We are currently trialling our new-look independent.co.uk website - please send any feedback to beta@independent.co.uk


Bradford University defends former Pakistan cricket captain Imran Khan after students demand he steps down as chancellor as he fails to attend a graduation since 2010


Students are being urged to back former international cricket star turned Pakistan opposition leader Imran Khan who is facing a vote of no confidence in his role as a university chancellor amid claims he has failed to turn up to a graduation ceremony since 2010.

Bradford University's student union will vote on a motion next month calling for Mr Khan to step down. The all-rounder was appointed to the unpaid role in 2005. His formal duties - along with promoting the university internationally - include conferring students with their degrees at two annual congregations over five days.

Law student Mohsin Tanveer, who has tabled the motion calling for a new figurehead, said graduates felt neglected and Mr Khan should choose between his political career and his position at the university.

“He has continuously missed graduation ceremonies which is his utmost duty as chancellor,” he said.

“Nobody is against him. Students are unhappy with him not fulfilling his duties, its best for both parties that he stand down,” he added, denying the move was politically motivated.

But Bradford vice-chancellor Professor Brian Cantor has issued an impassioned appeal on behalf of Mr Khan.

“Our chancellor has a major political role in Pakistan, a country which has serious problems with terrorism, education and poverty. While I understand that it is frustrating for students that Imran has not attended an award ceremony at Bradford for some time, I have urged students to be sympathetic to the situation in Pakistan and the responsibility Imran has to improving the state of the country.

“I have appealed to the better nature of our student body to be more supportive of the work Imran has to carry out as a politician,” he said.

Professor Cantor said students should consider whether they would be as “courageous and committed” as their chancellor to improving the lives of others in a country plagued by violence. Mr Khan has alleged that opponents plotted to assassinate him during an election rally in Punjab last year.

The politician is the fifth chancellor of Bradford University. His predecessors include Prime Minister Harold Wilson, who conferred 21,000 degrees during his 19 years in the post from its founding in 1966 and was said to rarely miss a ceremony.

Former ICI chairman Sir John Harvey Jones was chancellor between 1985-1991 whilst Mr Khan succeeded equal rights campaigner Baroness Lockwood.

The Pakistani cricket legend spends much of his time at his hilltop hacienda just outside Islamabad following the break-up of his marriage to Jemima Khan in 2004. He founded Tehreek-e-Insaaf (Justice Movement) in 1996 after retiring from the game and has since campaigned against corruption in his home country.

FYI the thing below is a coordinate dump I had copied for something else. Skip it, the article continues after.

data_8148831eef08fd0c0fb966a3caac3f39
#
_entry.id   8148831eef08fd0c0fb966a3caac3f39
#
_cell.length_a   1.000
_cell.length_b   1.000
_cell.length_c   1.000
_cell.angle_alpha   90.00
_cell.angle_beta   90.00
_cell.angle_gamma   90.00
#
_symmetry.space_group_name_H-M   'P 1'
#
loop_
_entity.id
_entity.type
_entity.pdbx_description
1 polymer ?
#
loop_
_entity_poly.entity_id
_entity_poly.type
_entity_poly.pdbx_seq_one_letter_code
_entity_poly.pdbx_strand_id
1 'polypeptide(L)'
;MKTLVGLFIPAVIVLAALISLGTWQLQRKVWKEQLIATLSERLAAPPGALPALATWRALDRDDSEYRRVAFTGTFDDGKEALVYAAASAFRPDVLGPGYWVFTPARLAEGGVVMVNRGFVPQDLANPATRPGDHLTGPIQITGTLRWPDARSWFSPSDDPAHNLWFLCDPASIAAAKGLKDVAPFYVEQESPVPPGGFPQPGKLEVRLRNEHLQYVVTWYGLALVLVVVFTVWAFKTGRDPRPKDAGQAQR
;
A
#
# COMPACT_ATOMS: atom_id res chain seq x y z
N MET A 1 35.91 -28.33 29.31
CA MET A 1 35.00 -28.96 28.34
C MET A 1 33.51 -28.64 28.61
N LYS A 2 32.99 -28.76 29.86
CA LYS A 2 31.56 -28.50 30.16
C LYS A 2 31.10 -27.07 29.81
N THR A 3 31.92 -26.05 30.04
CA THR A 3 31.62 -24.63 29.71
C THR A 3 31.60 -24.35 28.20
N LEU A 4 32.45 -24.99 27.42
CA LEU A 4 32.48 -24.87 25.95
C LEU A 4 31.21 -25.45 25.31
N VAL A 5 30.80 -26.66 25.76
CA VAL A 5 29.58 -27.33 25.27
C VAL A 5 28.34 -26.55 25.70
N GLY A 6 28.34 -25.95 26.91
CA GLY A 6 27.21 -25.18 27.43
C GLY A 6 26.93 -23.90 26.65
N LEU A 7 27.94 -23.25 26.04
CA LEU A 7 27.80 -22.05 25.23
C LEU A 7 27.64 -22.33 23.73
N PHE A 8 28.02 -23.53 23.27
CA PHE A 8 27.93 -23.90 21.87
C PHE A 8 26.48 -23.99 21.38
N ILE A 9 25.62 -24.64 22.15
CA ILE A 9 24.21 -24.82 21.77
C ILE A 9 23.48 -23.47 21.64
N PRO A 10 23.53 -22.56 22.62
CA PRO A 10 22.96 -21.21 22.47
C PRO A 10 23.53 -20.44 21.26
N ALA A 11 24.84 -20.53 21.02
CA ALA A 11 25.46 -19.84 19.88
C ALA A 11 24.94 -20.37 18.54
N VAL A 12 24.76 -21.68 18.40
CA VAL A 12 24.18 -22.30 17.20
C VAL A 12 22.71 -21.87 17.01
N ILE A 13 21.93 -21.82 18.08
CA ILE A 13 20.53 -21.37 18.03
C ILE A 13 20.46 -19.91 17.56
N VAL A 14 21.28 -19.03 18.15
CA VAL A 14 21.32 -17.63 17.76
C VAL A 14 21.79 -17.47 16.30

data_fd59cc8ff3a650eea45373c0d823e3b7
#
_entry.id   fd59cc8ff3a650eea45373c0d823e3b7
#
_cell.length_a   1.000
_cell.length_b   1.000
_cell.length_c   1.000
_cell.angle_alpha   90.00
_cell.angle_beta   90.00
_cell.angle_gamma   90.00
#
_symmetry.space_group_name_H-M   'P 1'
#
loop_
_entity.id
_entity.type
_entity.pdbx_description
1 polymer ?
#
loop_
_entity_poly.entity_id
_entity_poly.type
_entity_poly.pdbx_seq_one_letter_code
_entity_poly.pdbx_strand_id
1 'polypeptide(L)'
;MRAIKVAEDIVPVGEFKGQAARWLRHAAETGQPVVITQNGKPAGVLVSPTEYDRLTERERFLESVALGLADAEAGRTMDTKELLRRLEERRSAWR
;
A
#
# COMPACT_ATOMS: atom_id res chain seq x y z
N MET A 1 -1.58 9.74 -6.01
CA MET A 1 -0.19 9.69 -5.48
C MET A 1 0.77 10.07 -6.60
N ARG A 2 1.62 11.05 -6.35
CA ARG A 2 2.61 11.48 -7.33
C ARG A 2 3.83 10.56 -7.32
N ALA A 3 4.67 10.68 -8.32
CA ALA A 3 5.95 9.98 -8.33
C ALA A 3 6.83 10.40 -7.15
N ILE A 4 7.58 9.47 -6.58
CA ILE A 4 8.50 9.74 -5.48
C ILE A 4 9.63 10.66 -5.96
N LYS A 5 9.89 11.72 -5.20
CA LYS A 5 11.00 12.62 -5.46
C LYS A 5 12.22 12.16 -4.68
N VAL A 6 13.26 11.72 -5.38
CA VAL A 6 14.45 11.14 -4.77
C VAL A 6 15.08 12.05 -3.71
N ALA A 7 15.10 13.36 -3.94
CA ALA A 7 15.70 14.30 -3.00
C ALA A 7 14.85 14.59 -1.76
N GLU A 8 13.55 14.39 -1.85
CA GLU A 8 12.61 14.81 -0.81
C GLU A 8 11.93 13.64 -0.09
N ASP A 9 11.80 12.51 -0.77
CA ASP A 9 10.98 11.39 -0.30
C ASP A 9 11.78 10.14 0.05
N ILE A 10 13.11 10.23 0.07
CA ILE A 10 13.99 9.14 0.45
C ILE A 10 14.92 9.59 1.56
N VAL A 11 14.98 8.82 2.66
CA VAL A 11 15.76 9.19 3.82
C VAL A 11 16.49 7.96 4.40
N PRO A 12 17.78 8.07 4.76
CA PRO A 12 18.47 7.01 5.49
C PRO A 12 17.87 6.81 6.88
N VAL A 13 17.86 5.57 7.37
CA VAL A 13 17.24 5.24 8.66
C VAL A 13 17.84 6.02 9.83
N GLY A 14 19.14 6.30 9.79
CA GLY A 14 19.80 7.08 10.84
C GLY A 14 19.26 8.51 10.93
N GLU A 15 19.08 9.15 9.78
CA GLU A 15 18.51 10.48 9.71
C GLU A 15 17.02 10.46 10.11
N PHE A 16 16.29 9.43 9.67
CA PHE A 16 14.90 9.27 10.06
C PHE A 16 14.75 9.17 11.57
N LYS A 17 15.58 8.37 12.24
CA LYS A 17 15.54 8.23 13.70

With a global reputation as a top sportsman and international humanitarian his appointment was regarded as a coup for the West Yorkshire university helping raise the profile of the institution particularly among the city's large Pakistani community.

Mr Khan has recently been accused of appeasing Taliban militants after urging political and military leaders against intervention in Waziristan - where a seven-year long conflict has cost tens of thousands of Pakistani lives - and urging them to seek peace through a lasting agreement.

He suffered spinal injuries during an election rally in 2013 when a crane carrying him collapsed in front of a large crowd of supporters.

Although medieval in origin the role of university chancellor has become increasingly complex. According to Universities UK: “The high profile of many Chancellors in their 'day jobs' means that they can open doors for their institution, as  well as draw on their own experience to offer advice on the increasingly complex business of running a university. They are captains of industry, media commentators, politicians and leading figures from science and the arts.”

College stars: Celebrity chancellors

Brian May

The Queen guitarist served as chancellor of Liverpool John Moores University for five years. The anti-badger cull campaigner – who completed a PhD in astrophysics four decades after dropping out of university to be a rock star – was replaced by Lord Leveson in 2013.

Sir Trevor McDonald

ITN’s first black newsreader was appopinted chancellor of London South Bank University in 1999. He handed over to “Dragon’s Den” star Richard Farleigh last year.

Floella Benjamin

The former “Playschool” presenter has been chancellor of Exeter University since 2006. As well as a successful acting career she led a 20 year campaign to appoint a Minister for Children and was elevated to the peerage in 2010.

Sir Michael Parkinson

In his inaugural speech after becoming the first chancellor of Nottingham Trent University in 2008, he said of his own truncated formal education: “I didn’t so much leave Barnsley Grammar School as flee the premises.”

Professor Sir Patrick Stewart

Better known to millions of “Star Trek” fans as Jean-Luc Picard, the Yorkshireman moved back to the UK from Los Angeles in 2004 and has taught acting master classes at the University of Huddersfield where he is chancellor and a professor of performing arts.